The following guest post was written by Dr. Gary Lorigan. Dr. Lorigan is a professor in Miami University’s Department of Chemistry and Biochemistry. Since 2010, he has served on 4 NSF and 18 NIH study panels. During that time he was a member of the Biochemistry and Biophysics of Membranes (BBM) NIH Study Section and served on several NIH and NSF instrumentation panels. Below, Lorigan shares an overview of NIH funding mechanisms and offers advice for Miami researchers based on his experience.
The NIH has a number of research-related mechanisms including the R01, R15, R21, and R03 grant mechanisms.
The R21 is the NIH’s Exploratory/Developmental Research Grant Award. It offers initial funding to support a new project for two years. The narratives for these projects are short (six pages) and no preliminary data is needed. Having said that, preliminary data is always nice to have. According to Dorothy Lewis, PhD, professor of Internal Medicine at the University of Texas Health Science Center, “Reviewers are human beings, and they like to see some evidence that what you propose is going to work. The best evidence of that is usually preliminary data.” If you do show preliminary data in a R21 proposal, make certain that it is convincing.
Like the R21, the R03 or Small Grant Program is shorter in duration (up to 2 years at $50,000 per year) and is meant to support pilot feasibility studies in which new research methodology and technology are being developed. Like the R21, the R03 does not require preliminary data.
R01 and R15 (AREA)
The R01 and R15 NIH programs both support “regular” research projects, but the research expectations for R01 applications are higher than for R15 applications. More funds are typically awarded for R01 than R15 projects. Under the R15 program – also known as the Academic Research Enhancement Award (AREA) program – a project can receive up to $100,00 per year in direct costs with a total direct cost cap of $300,000 for three years. Under the R01 program a project can receive up to $500,000 per year in direct costs for up to five years. Proposed budgets over $500,000 must be approved in advance by a program officer.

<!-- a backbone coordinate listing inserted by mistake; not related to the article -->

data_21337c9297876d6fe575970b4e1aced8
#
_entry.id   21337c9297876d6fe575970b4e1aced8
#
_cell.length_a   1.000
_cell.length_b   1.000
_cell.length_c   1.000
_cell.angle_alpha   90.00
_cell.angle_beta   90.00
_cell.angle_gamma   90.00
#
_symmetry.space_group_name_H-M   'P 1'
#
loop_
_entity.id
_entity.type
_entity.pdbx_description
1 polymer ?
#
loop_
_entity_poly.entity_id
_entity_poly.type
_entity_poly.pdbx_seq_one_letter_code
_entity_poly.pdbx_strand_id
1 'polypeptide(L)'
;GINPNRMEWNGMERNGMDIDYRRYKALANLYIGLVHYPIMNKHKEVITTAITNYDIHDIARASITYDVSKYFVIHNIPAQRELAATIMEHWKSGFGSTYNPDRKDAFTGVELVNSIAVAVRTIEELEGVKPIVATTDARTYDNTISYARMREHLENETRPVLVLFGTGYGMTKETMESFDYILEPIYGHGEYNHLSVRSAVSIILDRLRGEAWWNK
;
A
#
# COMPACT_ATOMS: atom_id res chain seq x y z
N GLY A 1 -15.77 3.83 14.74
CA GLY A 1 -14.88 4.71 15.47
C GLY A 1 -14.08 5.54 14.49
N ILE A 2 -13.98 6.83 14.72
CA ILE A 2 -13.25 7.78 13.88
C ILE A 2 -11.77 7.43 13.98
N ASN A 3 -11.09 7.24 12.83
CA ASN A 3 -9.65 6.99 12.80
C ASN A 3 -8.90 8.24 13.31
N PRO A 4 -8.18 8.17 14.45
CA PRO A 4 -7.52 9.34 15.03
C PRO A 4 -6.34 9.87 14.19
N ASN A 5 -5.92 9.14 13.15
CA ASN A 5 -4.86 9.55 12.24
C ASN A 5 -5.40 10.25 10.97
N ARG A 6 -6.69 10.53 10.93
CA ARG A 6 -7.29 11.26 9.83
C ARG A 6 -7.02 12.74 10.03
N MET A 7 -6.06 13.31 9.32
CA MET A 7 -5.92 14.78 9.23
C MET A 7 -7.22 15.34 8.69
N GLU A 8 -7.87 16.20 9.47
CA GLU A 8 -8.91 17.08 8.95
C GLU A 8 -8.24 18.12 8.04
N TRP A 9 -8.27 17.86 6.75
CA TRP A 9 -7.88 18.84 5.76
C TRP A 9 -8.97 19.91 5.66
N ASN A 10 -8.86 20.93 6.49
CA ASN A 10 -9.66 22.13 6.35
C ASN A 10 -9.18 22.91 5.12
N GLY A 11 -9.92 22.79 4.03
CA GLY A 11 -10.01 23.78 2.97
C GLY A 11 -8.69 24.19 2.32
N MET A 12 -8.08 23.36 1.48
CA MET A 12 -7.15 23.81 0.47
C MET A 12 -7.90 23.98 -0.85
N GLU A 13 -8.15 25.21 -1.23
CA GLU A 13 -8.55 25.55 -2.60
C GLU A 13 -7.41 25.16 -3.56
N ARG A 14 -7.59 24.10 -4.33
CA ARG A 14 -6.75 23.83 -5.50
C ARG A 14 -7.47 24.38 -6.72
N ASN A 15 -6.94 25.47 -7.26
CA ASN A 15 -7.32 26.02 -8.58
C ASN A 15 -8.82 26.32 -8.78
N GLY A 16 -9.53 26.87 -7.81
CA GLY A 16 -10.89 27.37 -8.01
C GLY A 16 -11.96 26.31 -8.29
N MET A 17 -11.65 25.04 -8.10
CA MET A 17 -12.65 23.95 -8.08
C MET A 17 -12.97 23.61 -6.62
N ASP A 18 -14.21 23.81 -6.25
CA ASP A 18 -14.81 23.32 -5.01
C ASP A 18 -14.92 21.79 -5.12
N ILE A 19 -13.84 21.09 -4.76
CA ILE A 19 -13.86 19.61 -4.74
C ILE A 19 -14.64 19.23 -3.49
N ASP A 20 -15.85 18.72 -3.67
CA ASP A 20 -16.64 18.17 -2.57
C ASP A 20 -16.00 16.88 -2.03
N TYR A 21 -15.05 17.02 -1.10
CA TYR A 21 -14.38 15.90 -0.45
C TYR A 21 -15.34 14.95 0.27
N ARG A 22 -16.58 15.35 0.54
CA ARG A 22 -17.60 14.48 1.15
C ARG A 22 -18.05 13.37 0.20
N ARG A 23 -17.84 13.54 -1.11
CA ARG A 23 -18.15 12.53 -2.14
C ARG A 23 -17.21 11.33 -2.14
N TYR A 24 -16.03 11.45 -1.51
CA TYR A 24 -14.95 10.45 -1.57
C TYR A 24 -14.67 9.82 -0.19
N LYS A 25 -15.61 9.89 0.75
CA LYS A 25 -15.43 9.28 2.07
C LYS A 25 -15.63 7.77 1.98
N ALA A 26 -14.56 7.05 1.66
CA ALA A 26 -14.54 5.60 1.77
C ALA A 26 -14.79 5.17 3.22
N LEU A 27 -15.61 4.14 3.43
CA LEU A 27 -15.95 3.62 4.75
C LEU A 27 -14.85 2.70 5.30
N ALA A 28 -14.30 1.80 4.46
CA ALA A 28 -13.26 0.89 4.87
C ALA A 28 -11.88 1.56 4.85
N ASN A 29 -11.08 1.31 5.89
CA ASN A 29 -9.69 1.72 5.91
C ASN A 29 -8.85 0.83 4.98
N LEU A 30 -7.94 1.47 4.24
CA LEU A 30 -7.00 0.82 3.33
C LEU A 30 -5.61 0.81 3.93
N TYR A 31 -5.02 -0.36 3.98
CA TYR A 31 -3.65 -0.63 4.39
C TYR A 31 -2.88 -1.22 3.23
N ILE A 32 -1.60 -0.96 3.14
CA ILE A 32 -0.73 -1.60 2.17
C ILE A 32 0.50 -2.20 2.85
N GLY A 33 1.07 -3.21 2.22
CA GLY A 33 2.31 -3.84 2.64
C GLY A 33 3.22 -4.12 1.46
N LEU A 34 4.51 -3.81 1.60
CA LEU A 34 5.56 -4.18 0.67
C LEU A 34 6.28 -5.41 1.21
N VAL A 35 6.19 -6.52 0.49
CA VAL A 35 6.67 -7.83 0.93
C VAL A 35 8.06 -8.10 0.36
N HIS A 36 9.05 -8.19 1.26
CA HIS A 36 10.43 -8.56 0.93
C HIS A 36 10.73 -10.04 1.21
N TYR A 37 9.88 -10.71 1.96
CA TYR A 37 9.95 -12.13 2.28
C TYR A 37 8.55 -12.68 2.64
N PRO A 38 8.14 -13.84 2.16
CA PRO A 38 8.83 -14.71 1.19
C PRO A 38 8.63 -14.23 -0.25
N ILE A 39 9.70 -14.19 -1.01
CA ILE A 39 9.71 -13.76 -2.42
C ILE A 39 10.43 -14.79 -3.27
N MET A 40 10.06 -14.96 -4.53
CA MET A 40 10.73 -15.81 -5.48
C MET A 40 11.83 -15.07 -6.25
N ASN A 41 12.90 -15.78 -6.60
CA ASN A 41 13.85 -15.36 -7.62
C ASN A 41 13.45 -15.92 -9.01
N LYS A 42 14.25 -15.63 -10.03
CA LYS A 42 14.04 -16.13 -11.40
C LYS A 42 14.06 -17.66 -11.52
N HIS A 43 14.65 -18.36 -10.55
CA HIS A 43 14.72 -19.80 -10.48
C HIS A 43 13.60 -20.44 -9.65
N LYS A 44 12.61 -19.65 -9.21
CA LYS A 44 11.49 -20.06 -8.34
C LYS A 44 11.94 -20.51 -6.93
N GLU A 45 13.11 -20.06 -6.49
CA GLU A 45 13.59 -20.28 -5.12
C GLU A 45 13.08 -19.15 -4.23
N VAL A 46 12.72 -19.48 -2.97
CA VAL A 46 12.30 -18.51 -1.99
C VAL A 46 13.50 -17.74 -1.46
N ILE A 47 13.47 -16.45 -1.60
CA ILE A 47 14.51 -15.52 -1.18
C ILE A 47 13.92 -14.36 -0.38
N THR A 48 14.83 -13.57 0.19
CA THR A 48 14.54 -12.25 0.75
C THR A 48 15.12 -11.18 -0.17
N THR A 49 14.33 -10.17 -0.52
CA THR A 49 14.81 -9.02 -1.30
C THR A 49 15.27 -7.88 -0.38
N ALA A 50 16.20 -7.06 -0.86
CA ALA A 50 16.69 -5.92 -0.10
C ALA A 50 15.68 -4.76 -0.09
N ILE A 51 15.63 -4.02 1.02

In an R15 application, it is important that you demonstrate you currently work with or plan to work with undergraduate students. This is where Miami has a significant advantage when compared to other academic institutions, as we have demonstrated a very strong emphasis on undergraduate research and training. If you have published papers with undergraduate students, have been part of the FYRE (First Year Research Experience) program, or have supported undergraduate research in your lab, the reviewers will look favorably upon that, so you should clearly point it out in your R15 proposal.
Regardless of the NIH program you apply to, if you don’t have the expertise for a particular part of the proposed work, then it is imperative that you collaborate with researchers who do. For collaborative projects, make sure your collaborator provides a letter clearly stating his/her expertise and interest in the project. Likewise, if you need a special technique for a certain phase of the project, make sure you get a letter from an expert who will assist you with the work.
Written by Gary Lorigan, professor of chemistry and biochemistry, Miami University.
Chemistry lab photo by Scott Kissell, Miami University Photo Services. 3D printing photo by Jeff Sabo, Miami University Photo Services.